NFT Theft is Still Plaguing DeviantArt, Despite Fraud Detection Tool

NFT Theft is Still Plaguing DeviantArt, Despite Fraud Detection Tool

Months ago, DeviantArt announced an NFT theft AI system that would detect when artwork from the site is found on NFT marketplaces like OpenSea and Axie Marketplace.

It’s a system that’s available to all DeviantArt Core members, the DeviantArt membership system available to artists. All levels of the membership system have unlimited NFT scanning across blockchain marketplaces, with an alert prompting the DeviantArt artist when a similar work has been spotted for sale as an NFT. It should also be noted that DeviantArt worked with OpenSea to develop this tool.

Back in September, when the system was initially being rolled out, Twitter user @_akreon_ called out OpenSea for hosting stolen artwork from their DeviantArt page. In case you’re wondering what the fuss is about, this treads the line of copyright infringement and art theft.

It’s not a perfect solution to DeviantArt NFT theft or internet art theft, as all it does for an artist is alert them to the theft – it doesn’t file a takedown notice on their behalf, it just informs the artist that the theft may have occurred and that they might want to do something about it.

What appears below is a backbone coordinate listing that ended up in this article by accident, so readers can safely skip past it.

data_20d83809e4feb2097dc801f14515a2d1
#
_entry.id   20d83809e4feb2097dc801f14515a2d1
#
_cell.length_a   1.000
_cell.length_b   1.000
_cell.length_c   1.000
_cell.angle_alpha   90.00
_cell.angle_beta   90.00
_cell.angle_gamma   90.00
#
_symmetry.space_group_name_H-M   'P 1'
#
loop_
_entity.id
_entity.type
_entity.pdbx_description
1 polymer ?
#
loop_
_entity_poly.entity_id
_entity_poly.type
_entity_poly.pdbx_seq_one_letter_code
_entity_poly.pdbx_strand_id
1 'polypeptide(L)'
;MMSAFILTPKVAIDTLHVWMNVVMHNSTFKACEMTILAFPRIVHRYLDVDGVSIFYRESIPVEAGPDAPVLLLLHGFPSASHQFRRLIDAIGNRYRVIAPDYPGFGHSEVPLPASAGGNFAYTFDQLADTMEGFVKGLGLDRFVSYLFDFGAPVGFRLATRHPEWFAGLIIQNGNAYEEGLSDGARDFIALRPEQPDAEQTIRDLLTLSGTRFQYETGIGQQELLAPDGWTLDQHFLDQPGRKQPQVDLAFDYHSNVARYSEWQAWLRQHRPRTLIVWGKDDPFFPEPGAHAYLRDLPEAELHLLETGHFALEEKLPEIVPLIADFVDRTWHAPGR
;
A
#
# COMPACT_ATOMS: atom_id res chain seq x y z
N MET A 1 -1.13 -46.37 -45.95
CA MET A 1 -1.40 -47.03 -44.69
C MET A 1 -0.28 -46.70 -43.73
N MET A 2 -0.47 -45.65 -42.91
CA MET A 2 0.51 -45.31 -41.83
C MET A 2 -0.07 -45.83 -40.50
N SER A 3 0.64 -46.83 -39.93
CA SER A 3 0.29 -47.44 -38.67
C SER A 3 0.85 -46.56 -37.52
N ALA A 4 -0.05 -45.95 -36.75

While it’s a more proactive system than we often see and one that more companies should consider, we’ve now seen it in practice for three months without the ability to do much more than alert artists to art theft. DeviantArt is calling on all creator platforms to fight art theft and has achieved over 3.7 million scans per week, having sent over 50,000 alerts regarding potential art infringement.

Liam Sharp, an artist who has worked on Green Lantern and Wonder Woman comics, took to Twitter to air his frustrations about DeviantArt NFT theft and the detection tool.

“I’m going to have to completely shut down my entire @DeviantArt gallery as people keep stealing my art and making NFTs,” Sharp said.

“I can’t – and shouldn’t have to – report each one and make a case, which is consistently ignored. Sad and frustrating.”

Later Sharp would say that he loves DeviantArt, having been there for 14 years. “I don’t blame them, but I see no option at this point,” he added, before saying he didn’t want to stir animosity.

Responses to Sharp’s tweet varied, obviously leaning more into sympathy for a terrible situation. One Twitter user suggested the artist register his own art as NFTs, however a response to this shut it down as a move that shouldn’t be necessary for artists to avoid art theft.

Comments also highlighted OpenSea’s approach to copyright claims and that the NFT hosting site could also be doing a better job protecting artists.

Just another day in this unhinged world where we see NFTs as a good and normal thing.

This article has been updated since it was first published with comments from DeviantArt.

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